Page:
It’s Deadline Day in the NHL. Yesterday gave us several deals that uprooted Jaromir Jagr and Derek Roy from Dallas and sent Ryan Clowe to the New York Rangers. But there are still a few names on the horizon, and generally, deadline deals that we don’t expect go through.
The big names are off the table, but the Leafs have yet to make any major deals this season. They still have two interesting impending unrestricted free agents in Clarke MacArthur and Tyler Bozak and winger Nik Kulemin may have garnered some interest. Right now the Leafs look to be comfortably in the playoffs, but they still lag behind Pittsburgh, Boston and Montreal as far as being a contender goes. Today is the last chance Toronto have to bolster the roster until after the Stanley Cup Finals. What will they do? What should they do?
Related to Trade Deadline 2013
Here is a checklist for Leafs general manager Dave Nonis to follow today. Hopefully all the objectives get completed:
Checklist Item No. 1 – Don’t trade for a goaltender
It’s not just Roberto Luongo who has been rumoured to go to the Maple Leafs. An equally un-prudent deal would be one that would see veteran backstopper Miikka Kiprusoff be sent to Toronto. While Jay Feaster has been absolutely obliterated in both the Jarome Iginla and Jay Bouwmeester deals, a rumoured trade for Kiprusoff makes little sense.
The qualities that Kiprusoff supposedly exhibits, playoff experience and veteran leadership, are wasted on the fact that the only time Kiprusoff had any success in the playoffs was in his first year as a starter in the postseason, and that realistically the Leafs would get just three or four games out of a new backup down the stretch.
Conceivably, there is a way to get Kiprusoff aboard and please the geeks like myself. I’ve been an advocate for the Leafs, who are blessed with a healthy number of cursed contracts off the books this season, to exercise their financial clout by offering to use an amnesty buy-out for a player on another team by trading for said player along with a prospect. For a price, the Leafs could offer Kiprusoff this service. Mike Komisarek is still the one obvious buy-out candidate, but each team gets two. Unfortunately, the Flames don’t have very many other buy-out options other than Matt Stajan, so there’s a good chance they hold onto Kipper if they’d have to forfeit a mid-level prospect for the service.
That scenario is the only way I can see a Kiprusoff trade benefitting Toronto.
No. 2 – Deal Tyler Bozak, maybe
Have we established this one way or another? Toronto’s first line has been remarkably inconsistent over the last few weeks. With James van Riemsdyk in both a performance and a production slump, the line is essentially Phil Kessel and two hangers-on. Bozak this summer is going to make millions of dollars with an organization that won’t be Toronto. I hate quoting guys who use unsourced information, but this Dreger tweet is indicative of something:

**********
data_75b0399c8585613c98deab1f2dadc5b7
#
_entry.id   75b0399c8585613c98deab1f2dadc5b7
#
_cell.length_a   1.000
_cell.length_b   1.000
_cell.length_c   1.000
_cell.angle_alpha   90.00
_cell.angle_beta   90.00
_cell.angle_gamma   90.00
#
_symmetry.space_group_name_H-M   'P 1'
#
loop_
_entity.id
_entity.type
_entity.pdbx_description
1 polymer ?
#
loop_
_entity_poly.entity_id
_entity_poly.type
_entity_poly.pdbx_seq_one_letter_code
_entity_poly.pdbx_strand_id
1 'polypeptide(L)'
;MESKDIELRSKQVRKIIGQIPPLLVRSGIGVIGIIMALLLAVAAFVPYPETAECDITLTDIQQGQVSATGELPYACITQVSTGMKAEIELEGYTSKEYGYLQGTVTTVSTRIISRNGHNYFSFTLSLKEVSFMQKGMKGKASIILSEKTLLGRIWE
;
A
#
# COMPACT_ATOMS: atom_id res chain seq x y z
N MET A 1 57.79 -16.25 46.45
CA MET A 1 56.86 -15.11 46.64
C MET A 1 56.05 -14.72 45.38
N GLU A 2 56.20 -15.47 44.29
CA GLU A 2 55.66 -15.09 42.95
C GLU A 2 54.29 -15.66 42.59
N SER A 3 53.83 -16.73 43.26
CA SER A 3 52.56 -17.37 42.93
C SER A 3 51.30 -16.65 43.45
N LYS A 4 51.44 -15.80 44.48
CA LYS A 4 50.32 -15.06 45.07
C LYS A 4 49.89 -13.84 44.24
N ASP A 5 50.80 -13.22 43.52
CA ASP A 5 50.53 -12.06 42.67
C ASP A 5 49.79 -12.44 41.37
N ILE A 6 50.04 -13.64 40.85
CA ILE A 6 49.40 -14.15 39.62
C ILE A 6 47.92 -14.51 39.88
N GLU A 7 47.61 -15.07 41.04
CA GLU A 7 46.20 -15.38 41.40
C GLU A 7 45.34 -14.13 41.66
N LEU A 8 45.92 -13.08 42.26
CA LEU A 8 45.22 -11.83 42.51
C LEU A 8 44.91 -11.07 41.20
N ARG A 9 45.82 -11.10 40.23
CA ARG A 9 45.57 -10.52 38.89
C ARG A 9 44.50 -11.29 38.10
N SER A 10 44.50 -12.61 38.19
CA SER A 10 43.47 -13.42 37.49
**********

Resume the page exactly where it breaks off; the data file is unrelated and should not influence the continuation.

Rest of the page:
Leafs not in a rush to sign or trade Bozak. Need him for playoff push. Unlikely to get 1st line money out of Tor. Likely ufa in July. #TSN
— Darren Dreger (@DarrenDreger) March 15, 2013
That something is that the Leafs don’t see a future with Tyler Bozak in the top six, and why would they? Since Dreger’s tweet, Nazem Kadri has become something of a firewagon, and the team can’t possibly leave $5.5-million on the third line forever.
Interestingly, there was the news that Tim Connolly will be held out of the Toronto Marlies lineup against Lake Erie this morning. Perhaps there’s the indication that the Leafs have the option to bring up a centreman, or trade one. Either way, the team ought to make a decision on Bozak at some point. Everything has been tried in the lineup this season except taking Bozak and Kessel off the first line.
No. 3 – Find a left-handed defenceman (or a right-handed one)
Ever since Dion Phaneuf moved over to the right side of Carl Gunnarsson, the Leafs have been a little thin on the left side. While Jake Gardiner and John-Michael Liles can both handle that point, it’s becoming obvious that whoever is paired with Mike Kostka is better suited to almost purely offensive minutes. Cody Franson plays the right side on the current third pairing, but he’s developed at a quicker pace than Mark Fraser this season and Fraser’s the current anchor on the pairing.
Of course, the Leafs lost out on Jay Bouwmeester who would have been the excellent option to play next to Franson. Rather than looking to add on the 3rd pairing, the Leafs should be looking for somebody who can play on the 1st or 2nd pair on any other team, bumping everybody else down the lineup.
Then again, the defenceman could also be right-handed. That would allow Gunnarsson and Phaneuf to separate, Phaneuf to play on his normal side with a defensive defenceman with an effective shoulder. Stephane Robidas has been given lots of love for two straight seasons over at Canucks Army and is a good defensive fit for this team. The Leafs, again, have yet to replace the loss of François Beauchemin.
No. 4 – Go ahead, add a long-term player
Who said the trade deadline has to be all about rentals? Last year, the Los Angeles Kings went out and got Jeff Carter despite him being under contract until 2022. For the right price, why not inquire about a player like Alexander Burmistrov or Paul Stastny or a player another team may have soured on? Today isn’t just about looking for UFAs to bolster the team for the playoffs, but it’s an opportunity, as is any day, to find players to make your team better in the long run. The flurry of moves may grease the wheels a bit for a trade on deadline day as GMs get anxious to do something.
Last year, the Maple Leafs went out and traded Keith Aulie for Carter Ashton and Dale Mitchell for Mark Fraser. Boy, that was exciting.
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